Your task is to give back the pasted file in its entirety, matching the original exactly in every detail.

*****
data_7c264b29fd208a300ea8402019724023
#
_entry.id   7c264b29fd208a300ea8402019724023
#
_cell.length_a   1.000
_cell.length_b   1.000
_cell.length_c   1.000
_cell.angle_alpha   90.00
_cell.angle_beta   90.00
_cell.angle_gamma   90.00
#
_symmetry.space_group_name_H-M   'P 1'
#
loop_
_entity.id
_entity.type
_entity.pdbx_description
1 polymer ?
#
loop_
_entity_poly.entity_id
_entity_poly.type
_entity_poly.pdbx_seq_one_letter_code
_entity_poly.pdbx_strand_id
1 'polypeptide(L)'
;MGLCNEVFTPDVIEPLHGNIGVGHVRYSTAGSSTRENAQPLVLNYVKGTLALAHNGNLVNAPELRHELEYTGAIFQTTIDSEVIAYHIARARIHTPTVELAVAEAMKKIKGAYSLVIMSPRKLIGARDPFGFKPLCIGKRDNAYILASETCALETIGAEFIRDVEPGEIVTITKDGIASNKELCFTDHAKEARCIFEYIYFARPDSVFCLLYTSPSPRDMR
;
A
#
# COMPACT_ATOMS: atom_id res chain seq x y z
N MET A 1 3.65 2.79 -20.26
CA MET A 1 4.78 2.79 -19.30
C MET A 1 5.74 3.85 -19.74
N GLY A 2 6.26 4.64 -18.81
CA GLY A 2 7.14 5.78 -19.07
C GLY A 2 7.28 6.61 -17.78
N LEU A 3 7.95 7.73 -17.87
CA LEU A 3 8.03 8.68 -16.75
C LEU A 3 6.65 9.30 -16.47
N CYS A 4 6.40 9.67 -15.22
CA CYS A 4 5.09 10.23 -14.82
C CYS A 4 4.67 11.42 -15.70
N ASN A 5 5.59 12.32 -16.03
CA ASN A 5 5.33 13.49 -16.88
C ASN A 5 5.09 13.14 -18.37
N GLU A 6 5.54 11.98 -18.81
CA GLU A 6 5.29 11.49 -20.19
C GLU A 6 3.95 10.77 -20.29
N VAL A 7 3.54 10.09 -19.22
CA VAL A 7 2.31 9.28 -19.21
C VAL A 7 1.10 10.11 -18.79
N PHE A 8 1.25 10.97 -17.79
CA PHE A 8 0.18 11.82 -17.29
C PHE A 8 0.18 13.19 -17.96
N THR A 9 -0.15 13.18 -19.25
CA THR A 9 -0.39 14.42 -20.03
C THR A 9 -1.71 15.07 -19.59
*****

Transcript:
data_7c264b29fd208a300ea8402019724023
#
_entry.id   7c264b29fd208a300ea8402019724023
#
_cell.length_a   1.000
_cell.length_b   1.000
_cell.length_c   1.000
_cell.angle_alpha   90.00
_cell.angle_beta   90.00
_cell.angle_gamma   90.00
#
_symmetry.space_group_name_H-M   'P 1'
#
loop_
_entity.id
_entity.type
_entity.pdbx_description
1 polymer ?
#
loop_
_entity_poly.entity_id
_entity_poly.type
_entity_poly.pdbx_seq_one_letter_code
_entity_poly.pdbx_strand_id
1 'polypeptide(L)'
;MGLCNEVFTPDVIEPLHGNIGVGHVRYSTAGSSTRENAQPLVLNYVKGTLALAHNGNLVNAPELRHELEYTGAIFQTTIDSEVIAYHIARARIHTPTVELAVAEAMKKIKGAYSLVIMSPRKLIGARDPFGFKPLCIGKRDNAYILASETCALETIGAEFIRDVEPGEIVTITKDGIASNKELCFTDHAKEARCIFEYIYFARPDSVFCLLYTSPSPRDMR
;
A
#
# COMPACT_ATOMS: atom_id res chain seq x y z
N MET A 1 3.65 2.79 -20.26
CA MET A 1 4.78 2.79 -19.30
C MET A 1 5.74 3.85 -19.74
N GLY A 2 6.26 4.64 -18.81
CA GLY A 2 7.14 5.78 -19.07
C GLY A 2 7.28 6.61 -17.78
N LEU A 3 7.95 7.73 -17.87
CA LEU A 3 8.03 8.68 -16.75
C LEU A 3 6.65 9.30 -16.47
N CYS A 4 6.40 9.67 -15.22
CA CYS A 4 5.09 10.23 -14.82
C CYS A 4 4.67 11.42 -15.70
N ASN A 5 5.59 12.32 -16.03
CA ASN A 5 5.33 13.49 -16.88
C ASN A 5 5.09 13.14 -18.37
N GLU A 6 5.54 11.98 -18.81
CA GLU A 6 5.29 11.49 -20.19
C GLU A 6 3.95 10.77 -20.29
N VAL A 7 3.54 10.09 -19.22
CA VAL A 7 2.31 9.28 -19.21
C VAL A 7 1.10 10.11 -18.79
N PHE A 8 1.25 10.97 -17.79
CA PHE A 8 0.18 11.82 -17.29
C PHE A 8 0.18 13.19 -17.96
N THR A 9 -0.15 13.18 -19.25
CA THR A 9 -0.39 14.42 -20.03
C THR A 9 -1.71 15.07 -19.59